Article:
Army gives EDI a tryout on the killing fields of Bosnia

The Army is ramping up electronic data interchange at joint
contracting centers in Bosnia and Hungary to see how well it will work near the front

A temporary contracting office in Kaposvar, Hungary, uses EDI to locate and buy
materials from U.S. suppliers for quick shipment to troops working with the NATO
peace-keeping force in Bosnia. A second EDI office will open in Tuzla, Bosnia, this month.

Contracting officers in Kaposvar have ordered items ranging from printer cables to
truck tires over the same Standard Army Automated Contracting System (SAACONS) used by
their stateside counterparts.

"As we've pushed the Army into the electronic world, we've wondered how
contingency contracting should be handled," said Col. Harry D. Gatanas, the Army's
contracting director. "This is a proof-of-concept project for EDI in a place where
you might not have the luxury of going to the local economy for supplies."

SAACONS users in Hungary fill out on-screen forms that feed data to the European
SAACONS system, which has six offices and a headquarters--the European Contracting
Command--in Bad Krevznach, Germany.

The European sites update a Progress Software Corp. relational database, then pass the
data over the Defense Information Systems Agency's non-secure IP routed network (NIPRNet)
to the United States.

Managers in Germany can make ad hoc Structured Query Language queries to the
contracting offices to see how many items were bought each day. They also can back up and
update the system remotely.

Alternately, the contingency contracting sites can send data to an International
Maritime Satellite Organization (INMARSAT) satellite. Both schemes funnel the data into
the Federal Acquisition Computer Network, or FACNET.

Gatanas said about 150 Army sites use FACNET, including Korean contracting offices that
came on line in late January. Most of the government's EDI infrastructure is tied to the
Defense Department megacenters in Columbus, Ohio, and Ogden, Utah.

SAACONS feeds its information to the Columbus site, which maps it into an X12
transaction set for EDI. The transaction sets are picked up by Defense Information Systems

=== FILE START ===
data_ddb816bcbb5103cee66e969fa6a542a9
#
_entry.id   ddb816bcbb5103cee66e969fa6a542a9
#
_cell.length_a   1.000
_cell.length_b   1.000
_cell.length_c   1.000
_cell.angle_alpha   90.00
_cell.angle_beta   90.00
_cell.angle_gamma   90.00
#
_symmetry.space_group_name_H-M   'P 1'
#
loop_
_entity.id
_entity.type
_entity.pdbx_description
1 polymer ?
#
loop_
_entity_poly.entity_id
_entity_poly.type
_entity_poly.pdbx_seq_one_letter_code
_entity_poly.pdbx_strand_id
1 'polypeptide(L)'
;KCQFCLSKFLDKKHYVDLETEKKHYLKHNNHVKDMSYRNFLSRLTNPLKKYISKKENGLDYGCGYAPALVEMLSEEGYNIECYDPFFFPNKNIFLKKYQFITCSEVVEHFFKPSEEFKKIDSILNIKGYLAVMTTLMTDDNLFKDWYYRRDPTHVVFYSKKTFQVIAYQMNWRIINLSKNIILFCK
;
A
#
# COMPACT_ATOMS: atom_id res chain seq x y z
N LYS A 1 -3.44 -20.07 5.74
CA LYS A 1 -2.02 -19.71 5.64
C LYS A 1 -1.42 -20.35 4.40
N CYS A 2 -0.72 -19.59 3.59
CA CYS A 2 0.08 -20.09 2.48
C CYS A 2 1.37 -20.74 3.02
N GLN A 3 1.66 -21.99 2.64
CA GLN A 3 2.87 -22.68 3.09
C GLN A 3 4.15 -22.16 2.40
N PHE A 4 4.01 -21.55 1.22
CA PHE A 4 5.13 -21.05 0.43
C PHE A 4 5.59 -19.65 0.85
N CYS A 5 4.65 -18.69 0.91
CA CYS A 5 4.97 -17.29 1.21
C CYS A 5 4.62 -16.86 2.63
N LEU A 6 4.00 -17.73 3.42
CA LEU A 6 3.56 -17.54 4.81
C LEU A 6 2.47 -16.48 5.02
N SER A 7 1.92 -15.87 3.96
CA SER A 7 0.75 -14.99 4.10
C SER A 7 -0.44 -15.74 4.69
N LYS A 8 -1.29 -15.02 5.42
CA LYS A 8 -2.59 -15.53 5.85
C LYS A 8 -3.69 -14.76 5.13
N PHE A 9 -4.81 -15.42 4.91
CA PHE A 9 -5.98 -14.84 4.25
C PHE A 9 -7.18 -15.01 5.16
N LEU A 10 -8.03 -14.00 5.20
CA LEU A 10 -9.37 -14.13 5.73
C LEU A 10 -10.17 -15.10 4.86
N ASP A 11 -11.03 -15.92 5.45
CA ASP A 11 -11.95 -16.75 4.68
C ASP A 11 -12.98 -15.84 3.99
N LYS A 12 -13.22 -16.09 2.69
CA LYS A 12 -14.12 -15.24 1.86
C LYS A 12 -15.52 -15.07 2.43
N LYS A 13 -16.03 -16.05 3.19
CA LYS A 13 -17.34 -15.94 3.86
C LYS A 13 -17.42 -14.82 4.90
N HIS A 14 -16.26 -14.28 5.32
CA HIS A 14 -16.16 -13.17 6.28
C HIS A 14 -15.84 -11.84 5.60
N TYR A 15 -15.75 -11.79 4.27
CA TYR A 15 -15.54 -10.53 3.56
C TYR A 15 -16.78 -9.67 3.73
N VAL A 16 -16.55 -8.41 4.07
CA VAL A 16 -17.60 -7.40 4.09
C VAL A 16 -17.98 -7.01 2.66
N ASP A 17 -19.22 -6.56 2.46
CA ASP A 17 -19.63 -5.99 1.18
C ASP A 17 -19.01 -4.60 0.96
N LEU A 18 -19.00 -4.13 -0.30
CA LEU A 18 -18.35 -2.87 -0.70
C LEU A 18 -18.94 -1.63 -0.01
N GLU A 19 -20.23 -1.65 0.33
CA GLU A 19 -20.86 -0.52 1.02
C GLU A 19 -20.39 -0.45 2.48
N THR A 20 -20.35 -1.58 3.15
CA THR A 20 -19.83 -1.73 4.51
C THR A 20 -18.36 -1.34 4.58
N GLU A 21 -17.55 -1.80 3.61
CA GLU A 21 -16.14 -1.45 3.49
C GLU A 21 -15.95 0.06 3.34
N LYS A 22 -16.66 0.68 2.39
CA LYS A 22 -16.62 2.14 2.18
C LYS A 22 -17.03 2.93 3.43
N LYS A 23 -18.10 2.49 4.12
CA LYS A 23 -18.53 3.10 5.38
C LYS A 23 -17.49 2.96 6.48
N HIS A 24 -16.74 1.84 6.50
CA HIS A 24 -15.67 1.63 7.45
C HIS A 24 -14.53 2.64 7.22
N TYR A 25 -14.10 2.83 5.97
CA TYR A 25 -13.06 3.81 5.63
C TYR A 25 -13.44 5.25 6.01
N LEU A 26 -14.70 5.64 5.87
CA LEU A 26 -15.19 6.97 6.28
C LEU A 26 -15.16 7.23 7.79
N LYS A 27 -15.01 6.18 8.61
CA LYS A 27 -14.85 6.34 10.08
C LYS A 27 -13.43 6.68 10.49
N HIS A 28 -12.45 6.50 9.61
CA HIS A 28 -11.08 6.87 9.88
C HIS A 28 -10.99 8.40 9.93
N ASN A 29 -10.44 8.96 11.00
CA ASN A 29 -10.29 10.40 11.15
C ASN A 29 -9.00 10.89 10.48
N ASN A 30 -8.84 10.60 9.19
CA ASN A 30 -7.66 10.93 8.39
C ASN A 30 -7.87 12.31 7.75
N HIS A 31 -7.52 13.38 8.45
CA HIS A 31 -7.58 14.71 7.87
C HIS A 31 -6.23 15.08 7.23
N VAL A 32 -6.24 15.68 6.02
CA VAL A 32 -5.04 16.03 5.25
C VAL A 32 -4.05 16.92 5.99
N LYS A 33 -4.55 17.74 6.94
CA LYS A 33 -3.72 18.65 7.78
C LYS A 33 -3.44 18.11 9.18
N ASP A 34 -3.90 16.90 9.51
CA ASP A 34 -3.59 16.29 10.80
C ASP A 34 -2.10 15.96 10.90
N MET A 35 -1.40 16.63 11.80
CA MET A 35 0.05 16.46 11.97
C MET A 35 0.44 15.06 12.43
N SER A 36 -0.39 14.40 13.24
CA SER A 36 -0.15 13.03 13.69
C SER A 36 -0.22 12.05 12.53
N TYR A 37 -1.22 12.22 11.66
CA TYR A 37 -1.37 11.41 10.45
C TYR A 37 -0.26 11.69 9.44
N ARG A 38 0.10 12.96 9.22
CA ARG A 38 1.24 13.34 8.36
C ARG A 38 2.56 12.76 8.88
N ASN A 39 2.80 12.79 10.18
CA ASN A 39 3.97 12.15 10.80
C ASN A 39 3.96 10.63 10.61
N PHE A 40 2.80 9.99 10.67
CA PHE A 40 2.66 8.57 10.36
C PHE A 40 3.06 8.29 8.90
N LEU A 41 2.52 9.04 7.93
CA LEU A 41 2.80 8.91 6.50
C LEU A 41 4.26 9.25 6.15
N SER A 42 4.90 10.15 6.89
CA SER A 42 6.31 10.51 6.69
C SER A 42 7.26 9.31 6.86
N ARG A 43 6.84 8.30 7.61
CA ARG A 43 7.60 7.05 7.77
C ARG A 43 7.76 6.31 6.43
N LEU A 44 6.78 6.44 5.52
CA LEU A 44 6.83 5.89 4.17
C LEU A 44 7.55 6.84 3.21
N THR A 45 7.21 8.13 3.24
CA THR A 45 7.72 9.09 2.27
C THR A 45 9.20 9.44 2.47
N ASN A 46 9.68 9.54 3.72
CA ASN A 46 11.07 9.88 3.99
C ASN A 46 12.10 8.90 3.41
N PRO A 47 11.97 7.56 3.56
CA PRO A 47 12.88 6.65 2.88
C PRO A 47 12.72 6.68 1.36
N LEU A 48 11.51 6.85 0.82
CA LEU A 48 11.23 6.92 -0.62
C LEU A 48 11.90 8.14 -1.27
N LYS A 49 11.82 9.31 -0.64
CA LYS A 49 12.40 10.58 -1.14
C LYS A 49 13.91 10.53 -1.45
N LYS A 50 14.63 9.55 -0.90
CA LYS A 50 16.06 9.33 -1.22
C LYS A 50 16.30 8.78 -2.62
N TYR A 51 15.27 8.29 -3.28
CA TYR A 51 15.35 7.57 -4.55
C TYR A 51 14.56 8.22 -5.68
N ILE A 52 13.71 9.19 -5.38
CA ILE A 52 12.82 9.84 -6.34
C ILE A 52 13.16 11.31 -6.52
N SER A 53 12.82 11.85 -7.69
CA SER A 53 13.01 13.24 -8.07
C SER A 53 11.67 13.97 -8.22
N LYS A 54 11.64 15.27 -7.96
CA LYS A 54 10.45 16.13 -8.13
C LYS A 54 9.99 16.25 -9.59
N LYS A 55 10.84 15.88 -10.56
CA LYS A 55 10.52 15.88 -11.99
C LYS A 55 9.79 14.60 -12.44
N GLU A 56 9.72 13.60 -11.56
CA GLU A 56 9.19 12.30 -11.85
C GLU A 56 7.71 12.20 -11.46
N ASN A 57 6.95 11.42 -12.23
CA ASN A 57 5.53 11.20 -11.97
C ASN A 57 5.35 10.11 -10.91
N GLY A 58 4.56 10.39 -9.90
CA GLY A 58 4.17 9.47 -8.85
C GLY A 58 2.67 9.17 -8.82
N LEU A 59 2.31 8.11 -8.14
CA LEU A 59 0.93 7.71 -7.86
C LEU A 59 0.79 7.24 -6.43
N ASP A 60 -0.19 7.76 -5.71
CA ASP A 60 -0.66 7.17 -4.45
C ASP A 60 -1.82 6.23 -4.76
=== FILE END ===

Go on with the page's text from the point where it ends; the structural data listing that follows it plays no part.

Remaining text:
Agency-certified value-added networks (VANs) whose subscribers are suppliers qualified to
conduct electronic business with the government.

The DOD megacenters now handle only four of the American National Standards Institute's
dozens of X12 transaction sets: 840 (request for quote), 843 (actual quote), 850 (purchase
order) and 997 (functional acknowledgement or return receipt).

Suppliers respond to an 840 quote request through their VANs. If the Army agrees to a
sale, the vendor arranges shipment. Payments are arranged in the same way.

Lt. Col. Jim Walsh, the Army's procurement staff officer for electronic commerce, said
a soldier with muddy boots and a hand-written purchase order ought to be able to walk into
a contingency contracting office and have the whole U.S. industrial base at his disposal.
Needed items usually are delivered within 10 days, he said, via a commercial carrier such
as DHL Worldwide Express.

The closer to the front lines, the tougher it is to get needed items. "We try to
work with locals whenever possible," Gatanas said. "We've told the Hungarians we
use this system for what we can't get locally."

SAACONS would let a procurement officer place and track local purchases, too, but few
Hungarian business are set up for EDI, and those that are don't use X12. Most European
vendors follow the international standard known as EDI for Administration, Commerce and
Trade, or EDIFACT.

Once enabled for EDI, the contingency offices will become "full-blown contracting
shops with the same capabilities as Fort Hood, Texas," Gatanas said. "The
difference is, instead of 112 terminals hanging off a huge Unix system, they have six or
seven PCs connected to a Hewlett-Packard 5000 Unix server."

The site in Hungary is a good one for an experiment with overseas EDI. If there's a
glitch, most items still could be found locally or a few hours away in Italy or Germany.

"This could be the model for future contingency operations," Walsh said.
"Our real concern is for people who might be deployed to places where there's not
much by way of buildings, phones or computers. This would have been great in Somalia,
Haiti or Rwanda. But you still need a delivery address. You can't just say, third soldier
on the right."

The current tests use embassies as drop points for ordered items.

Gatanas has solicited help from Colleen Preston, deputy undersecretary of Defense for
acquisition reform. "She recognized this as an acquisition reform initiative and
funded us for $230,000," he said. "We're really excited about this. It allows us
to work faster."

About the Author

Shawn McCarthy, a former writer for GCN, is senior analyst and program manager for government IT opportunities at IDC.

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